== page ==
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Updated: 4 hours 50 min ago

DNR confirms zebra mussels in lakes downstream of West Battle Lake

Thu, 09/20/2018 - 3:04pm

A “heritage lake” with no motor boating is among the connected waters

The Minnesota Department of Natural Resources has identified zebra mussels in two Otter Tail County lakes downstream of West Battle Lake. Zebra mussels were confirmed in West Battle Lake in August of 2016. 

The DNR discovered several zebra mussels in Molly Stark Lake and Annie Battle Lake during a search. Because of a defined stream connection, Lake Blanche, an unnamed lake between Annie Battle and Blanche, and the streams connecting those lakes will also be listed as infested. Annie Battle Lake is a “heritage lake,” where motors and electronics are not allowed and limits are reduced on most fish.

Whether or not a lake is listed as infested, Minnesota law requires boaters and anglers to:

  • Clean watercraft and trailers of aquatic plants and prohibited invasive species,
  • Drain all water by removing drain plugs and keeping them out during transport, and
  • Dispose of unwanted bait in the trash.

Some invasive species are small and difficult to see at the access. To remove or kill them, take one or more of the following precautions before moving to another waterbody:

  • Spray with high-pressure water.
  • Rinse with very hot water (120 degrees for at least two minutes or 140 degrees for at least 10 seconds).
  • Dry for at least five days.

Zebra mussels can compete with native species for food and habitat, cut the feet of swimmers, reduce the performance of boat motors, and cause expensive damage to water intake pipes.

People should contact an area DNR aquatic invasive species specialist if they think they have found zebra mussels or any other invasive species.

More information is available at mndnr.gov/ais.

Zebra mussels confirmed in Barrett Lake in Grant County

Thu, 09/20/2018 - 3:03pm

The Minnesota Department of Natural Resources has confirmed reports of zebra mussels in Barrett Lake in Grant County. 

A lake service provider business contacted the DNR after finding multiple zebra mussels on three separate pieces of equipment in three locations. A second report came from an angler near the dam by the public access, who snagged a log with zebra mussels attached.

DNR staff found zebra mussels ranging in size from 3 mm to 1 cm on equipment and rocks in the water.

Whether or not a lake is listed as infested, Minnesota law requires boaters and anglers to:

  • Clean watercraft and trailers of aquatic plants and prohibited invasive species,
  • Drain all water by removing drain plugs and keeping them out during transport, and
  • Dispose of unwanted bait in the trash.

Some invasive species are small and difficult to see at the access. To remove or kill them, take one or more of the following precautions before moving to another waterbody:

  • Spray with high-pressure water.
  • Rinse with very hot water (120 degrees for at least two minutes or 140 degrees for at least 10 seconds).
  • Dry for at least five days.

Zebra mussels can compete with native species for food and habitat, cut the feet of swimmers, reduce the performance of boat motors, and cause expensive damage to water intake pipes.

People should contact an area DNR aquatic invasive species specialist if they think they have found zebra mussels or any other invasive species.

More information is available at mndnr.gov/ais.

Fall color in the forest

Thu, 09/20/2018 - 1:27pm

Minnesota’s state forests offer beautifully scenic drives

A drive through Minnesota’s state forests is an easy way to soak up fall color.

“Driving through our state forests in fall is like driving through a kaleidoscope—the range of color really is amazing,” said Val Cervenka, the DNR’s forest health program consultant and fall color predictor. “This is a great outing for families, and also a great time to take pictures for holiday cards.”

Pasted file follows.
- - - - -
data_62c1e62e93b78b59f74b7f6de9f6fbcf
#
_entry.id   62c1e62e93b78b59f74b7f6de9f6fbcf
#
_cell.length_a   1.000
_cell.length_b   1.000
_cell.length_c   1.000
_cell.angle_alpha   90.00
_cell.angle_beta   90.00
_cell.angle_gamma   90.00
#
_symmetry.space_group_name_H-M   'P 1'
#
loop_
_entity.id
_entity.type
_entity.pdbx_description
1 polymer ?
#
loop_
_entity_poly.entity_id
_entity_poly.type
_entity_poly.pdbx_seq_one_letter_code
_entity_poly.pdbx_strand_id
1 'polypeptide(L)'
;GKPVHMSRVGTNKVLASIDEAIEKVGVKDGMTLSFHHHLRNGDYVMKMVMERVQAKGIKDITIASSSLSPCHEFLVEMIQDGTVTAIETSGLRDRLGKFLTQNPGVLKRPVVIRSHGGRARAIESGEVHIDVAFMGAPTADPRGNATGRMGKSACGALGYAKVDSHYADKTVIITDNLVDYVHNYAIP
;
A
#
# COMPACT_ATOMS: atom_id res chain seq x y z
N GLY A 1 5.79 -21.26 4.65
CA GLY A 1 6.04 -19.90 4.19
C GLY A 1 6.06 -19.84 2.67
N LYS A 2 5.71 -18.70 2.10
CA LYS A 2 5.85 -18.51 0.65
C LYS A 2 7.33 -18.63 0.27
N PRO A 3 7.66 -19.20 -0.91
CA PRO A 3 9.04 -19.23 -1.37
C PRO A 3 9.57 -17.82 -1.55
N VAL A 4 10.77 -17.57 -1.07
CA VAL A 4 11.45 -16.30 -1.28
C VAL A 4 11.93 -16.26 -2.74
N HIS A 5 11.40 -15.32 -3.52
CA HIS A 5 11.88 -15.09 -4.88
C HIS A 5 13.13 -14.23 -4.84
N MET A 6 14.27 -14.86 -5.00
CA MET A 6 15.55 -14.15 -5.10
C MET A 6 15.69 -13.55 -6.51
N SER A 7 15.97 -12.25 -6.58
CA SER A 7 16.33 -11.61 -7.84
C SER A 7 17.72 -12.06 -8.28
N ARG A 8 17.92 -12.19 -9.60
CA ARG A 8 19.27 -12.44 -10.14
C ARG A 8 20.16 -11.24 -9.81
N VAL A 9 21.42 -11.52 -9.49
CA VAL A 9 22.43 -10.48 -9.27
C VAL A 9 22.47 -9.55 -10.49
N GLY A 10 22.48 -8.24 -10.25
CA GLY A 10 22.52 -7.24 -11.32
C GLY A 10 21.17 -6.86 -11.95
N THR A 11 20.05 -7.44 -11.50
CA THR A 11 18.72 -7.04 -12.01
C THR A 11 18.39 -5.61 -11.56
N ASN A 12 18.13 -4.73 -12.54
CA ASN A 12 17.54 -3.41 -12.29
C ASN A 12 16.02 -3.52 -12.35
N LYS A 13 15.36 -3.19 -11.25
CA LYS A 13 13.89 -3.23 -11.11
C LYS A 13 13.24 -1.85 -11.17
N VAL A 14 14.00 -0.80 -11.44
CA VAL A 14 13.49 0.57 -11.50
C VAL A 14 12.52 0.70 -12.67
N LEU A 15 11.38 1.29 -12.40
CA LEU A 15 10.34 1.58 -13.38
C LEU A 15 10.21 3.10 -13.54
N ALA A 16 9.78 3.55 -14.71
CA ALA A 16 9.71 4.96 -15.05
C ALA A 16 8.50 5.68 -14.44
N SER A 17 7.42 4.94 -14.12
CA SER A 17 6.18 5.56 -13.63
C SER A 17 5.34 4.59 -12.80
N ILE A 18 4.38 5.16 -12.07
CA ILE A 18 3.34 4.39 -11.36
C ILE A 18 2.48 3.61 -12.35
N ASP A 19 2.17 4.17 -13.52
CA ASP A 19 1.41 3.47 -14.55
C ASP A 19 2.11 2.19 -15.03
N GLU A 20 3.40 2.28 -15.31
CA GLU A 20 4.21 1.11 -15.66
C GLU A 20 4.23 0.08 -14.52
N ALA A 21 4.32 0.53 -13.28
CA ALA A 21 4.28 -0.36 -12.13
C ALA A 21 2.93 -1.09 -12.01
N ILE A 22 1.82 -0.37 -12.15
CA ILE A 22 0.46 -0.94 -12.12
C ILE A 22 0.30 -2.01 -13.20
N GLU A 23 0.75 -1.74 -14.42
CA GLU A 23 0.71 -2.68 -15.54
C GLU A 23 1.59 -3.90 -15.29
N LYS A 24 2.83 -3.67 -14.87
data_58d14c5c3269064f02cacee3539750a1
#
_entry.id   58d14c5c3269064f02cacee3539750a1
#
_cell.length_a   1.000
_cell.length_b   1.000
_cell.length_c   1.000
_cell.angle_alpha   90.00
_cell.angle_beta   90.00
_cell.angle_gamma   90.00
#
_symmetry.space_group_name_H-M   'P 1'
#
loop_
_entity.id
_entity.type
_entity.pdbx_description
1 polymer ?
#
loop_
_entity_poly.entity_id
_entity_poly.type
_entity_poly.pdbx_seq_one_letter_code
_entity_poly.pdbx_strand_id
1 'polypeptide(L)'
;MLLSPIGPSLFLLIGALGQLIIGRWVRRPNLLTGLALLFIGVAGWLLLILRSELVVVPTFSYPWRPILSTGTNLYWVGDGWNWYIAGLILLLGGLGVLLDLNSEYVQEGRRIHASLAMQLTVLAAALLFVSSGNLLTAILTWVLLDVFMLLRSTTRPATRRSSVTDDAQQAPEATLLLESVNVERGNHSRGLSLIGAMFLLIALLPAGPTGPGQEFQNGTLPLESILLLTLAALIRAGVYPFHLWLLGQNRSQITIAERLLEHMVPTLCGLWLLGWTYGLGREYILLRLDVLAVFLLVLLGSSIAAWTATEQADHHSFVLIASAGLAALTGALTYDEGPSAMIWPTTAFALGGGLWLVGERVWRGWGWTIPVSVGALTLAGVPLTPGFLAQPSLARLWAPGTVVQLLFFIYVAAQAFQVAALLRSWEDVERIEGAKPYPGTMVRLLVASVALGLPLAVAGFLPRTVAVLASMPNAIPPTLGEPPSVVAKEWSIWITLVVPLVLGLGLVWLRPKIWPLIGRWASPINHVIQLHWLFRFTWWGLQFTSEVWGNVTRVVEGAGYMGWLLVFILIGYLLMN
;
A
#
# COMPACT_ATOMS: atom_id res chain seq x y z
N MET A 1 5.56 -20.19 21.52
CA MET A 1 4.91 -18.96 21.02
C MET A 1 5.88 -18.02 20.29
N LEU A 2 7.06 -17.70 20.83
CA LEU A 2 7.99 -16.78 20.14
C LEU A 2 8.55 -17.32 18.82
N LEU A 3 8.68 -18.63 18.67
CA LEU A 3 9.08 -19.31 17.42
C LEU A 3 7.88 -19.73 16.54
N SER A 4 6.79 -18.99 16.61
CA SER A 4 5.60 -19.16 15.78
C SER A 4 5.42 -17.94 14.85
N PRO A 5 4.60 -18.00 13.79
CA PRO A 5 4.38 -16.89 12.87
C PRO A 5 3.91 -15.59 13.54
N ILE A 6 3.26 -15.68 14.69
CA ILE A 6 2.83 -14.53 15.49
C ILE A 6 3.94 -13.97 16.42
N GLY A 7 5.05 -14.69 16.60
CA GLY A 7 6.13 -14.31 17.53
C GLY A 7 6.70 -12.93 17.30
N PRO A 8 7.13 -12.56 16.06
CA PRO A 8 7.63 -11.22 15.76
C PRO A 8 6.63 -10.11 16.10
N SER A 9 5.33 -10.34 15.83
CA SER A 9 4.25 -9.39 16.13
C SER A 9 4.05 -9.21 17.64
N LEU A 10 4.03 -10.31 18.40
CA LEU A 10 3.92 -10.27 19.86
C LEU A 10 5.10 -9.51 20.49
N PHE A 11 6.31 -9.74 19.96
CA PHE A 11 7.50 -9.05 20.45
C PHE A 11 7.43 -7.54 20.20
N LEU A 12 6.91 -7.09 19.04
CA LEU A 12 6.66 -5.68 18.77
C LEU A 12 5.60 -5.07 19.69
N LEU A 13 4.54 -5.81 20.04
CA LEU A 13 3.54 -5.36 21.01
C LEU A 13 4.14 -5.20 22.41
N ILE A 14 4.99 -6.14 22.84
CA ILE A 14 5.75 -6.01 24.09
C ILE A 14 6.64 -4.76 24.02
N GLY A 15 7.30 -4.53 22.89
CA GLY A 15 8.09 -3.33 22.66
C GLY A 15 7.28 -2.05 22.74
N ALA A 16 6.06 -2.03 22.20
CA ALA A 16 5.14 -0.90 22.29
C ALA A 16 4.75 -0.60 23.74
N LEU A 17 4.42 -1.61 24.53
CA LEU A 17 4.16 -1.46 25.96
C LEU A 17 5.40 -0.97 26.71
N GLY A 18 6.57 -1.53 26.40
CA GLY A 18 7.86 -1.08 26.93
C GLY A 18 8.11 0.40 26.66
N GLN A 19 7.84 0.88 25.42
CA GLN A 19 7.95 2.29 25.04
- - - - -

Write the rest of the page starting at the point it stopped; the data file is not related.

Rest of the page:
For a complete list of fall color forest drives, log onto our Scenic Fall Color Routes webpage. Or, for weekly email or text updates on where to find peak fall color, visit either mndnr.gov/fallcolor, 888-646-6367 or exploreminnesota.com/fallcolor (888-VISITMN).

Here are a few suggested drives below:

Late September

Early October

  • Hill River State Forest: This loop begins and ends in Hill City. Head east on state Highway 200. You can take a side trip to hike around Taylor Lake by turning south on Taylor Lake Road. Return to 200 and take another side trip to Washburn Lake by turning south on Washburn Lake Road. Return to 200 and head back to Hill City or head east to County Road 10 (Great River Road). Head south on 10 to state Highway 169. Head north on 169 to County Road 68 (540th St). Head west on 68 to County Road 29. Head north on 29 to 200. Head east on 200 to return to Hill City.
  • Fond du Lac State Forest: This loop begins and ends in Cromwell. Take State Highway 73 north to County Road 122. Head east on 122 to County Road 120/Ditchlake Road. Head north on 120 to County Road 223. Here there are two options: drive east on 223 to the dead end, then park on the east side of the road and hike through the forest; or, turn right on 223 to County Road 421, then head east on 421 to County Road 1023. Go south on 1023 to state Highway 210, then west on 210 to return to Cromwell.
  • Solona State Forest: This loop begins and ends in McGarth. Go north on State Highway 65 to County Road 2/220th Head east on County Road 2 to County Road 34/Kestrel Ave. Head north on 34, which turns into County Road 75. Continue on County Road 75 to State Highway 27, then go west on State Highway 27 to State Highway 65. Head south on State Highway 65 to return to McGarth. Before returning to McGrarth, perhaps take a detour to Porcupine Lake by heading west on West White Pine Forest Road.
  • Wealthwood State Forest: This loop begins and ends in Malmo. Head west on state Highway 18, driving along the north shore of Mille Lacs Lake, to state Highway 169. Head north on 169 toward Aitkin to state Highway 47. Drive east on state Highway 47 to return to Malmo.

Mid-October

  • Richard J. Dorer Memorial Hardwood State Forest: This loop begins and ends in Red Wing. From downtown Red Wing, head south on Highway 61 for 10.5 miles. At Frontenac take a right onto County 2 Boulevard and go east for 9 miles. Take a right onto County 3 Boulevard to head east for 4 miles. Take a right onto state Highway 58 to head north for 1.5 miles. Take a left onto Hay Creek Trail to head north for about 4.5 miles. Hay Creek Trail turns into Twin Bluff Road at Pioneer Road. Continue on Twin Bluff Road until it turns into West Avenue. Follow West Avenue to West 7th Street and turn right. Go one block and turn left onto East Avenue to return to downtown Red Wing.